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MonkeyNotes-Coriolanus by William Shakespeare
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Act IV, Scene 2

Summary

This scene opens on a street in Rome near the city gates. Sicinius and Brutus enter and are dismayed to find that Coriolanus has already left, spoiling their plans of hurling abuses at him. Sicinius remarks that Coriolanus’ supporters are liable to be angry; Brutus answers that the two of them must appear humble for awhile. The tribunes order the commoners to go home since their “great enemy” has left and they have regained their “ancient strength”.

Volumnia, Virgilia, and Menenius enter after bidding Coriolanus their tearful farewell. The tribunes do not want to see them, especially Volumnia, since they know of her foul temper. Brutus remarks, however, that they have already been noticed and advises Sicinius to continue walking. Volumnia approaches and curses the tribunes for their actions; Menenius assumes his role as a mediator and attempts to restrain Volumnia’s wrath, to no avail. Even the silent and soft-spoken Virgilia joins her mother-in-law in criticizing the tribunes. Sicinius attempts to pacify the women by wishing that Coriolanus had only remained a soldier and “not unknit himself/The noble knot he made.” Volumnia will not be placated and accuses the tribunes of causing all the trouble. Brutus, quite terrified of her, begs permission to leave. Volumnia bids them to be gone and sarcastically praises them for having done a great deed.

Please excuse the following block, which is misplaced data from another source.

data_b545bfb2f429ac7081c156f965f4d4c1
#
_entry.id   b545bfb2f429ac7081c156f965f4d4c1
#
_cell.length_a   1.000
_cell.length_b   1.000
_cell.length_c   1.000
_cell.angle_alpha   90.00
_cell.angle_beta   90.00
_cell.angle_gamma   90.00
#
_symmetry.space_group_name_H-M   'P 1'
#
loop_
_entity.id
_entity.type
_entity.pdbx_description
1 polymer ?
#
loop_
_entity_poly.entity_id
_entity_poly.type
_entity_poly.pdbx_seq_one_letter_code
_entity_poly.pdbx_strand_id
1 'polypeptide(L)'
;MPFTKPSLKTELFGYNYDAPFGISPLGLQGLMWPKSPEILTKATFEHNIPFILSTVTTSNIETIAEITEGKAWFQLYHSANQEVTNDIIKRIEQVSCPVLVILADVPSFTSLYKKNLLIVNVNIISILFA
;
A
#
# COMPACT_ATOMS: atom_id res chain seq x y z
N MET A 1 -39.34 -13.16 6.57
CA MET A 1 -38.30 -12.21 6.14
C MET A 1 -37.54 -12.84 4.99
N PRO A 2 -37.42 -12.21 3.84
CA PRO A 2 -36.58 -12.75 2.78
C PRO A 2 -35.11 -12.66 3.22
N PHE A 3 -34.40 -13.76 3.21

After the tribunes have left, Volumnia wishes that the gods had nothing to do but carry out her curses. Menenius attempts to comfort her by saying that she has nobly rebuked the tribunes and invites her to have dinner with him. Volumnia, however, is inconsolable and says that “Anger’s my meat; I sup upon myself,/and so shall starve with feeding.”


Notes

The two wily tribunes try to avoid Virgilia and Volumnia, but to no avail. The two women approach them and cannot contain their anger. Volumnia correctly blames much of what has happened to her son on the tribunes. Even the mild-manner Virgilia joins in the accusations. Brutus and Sicinius try to escape the blame, saying that Coriolanus undid himself, which is only partially true. The tribunes anticipated his responses and made their devious plans. Volumnia is too clever to be placated with the hypocrisy of the tribunes; she knows the two men are responsible for Coriolanus’ banishment and openly accuses them. Brutus, fearful of her great ire, begs for permission to leave and quickly departs with his friend.

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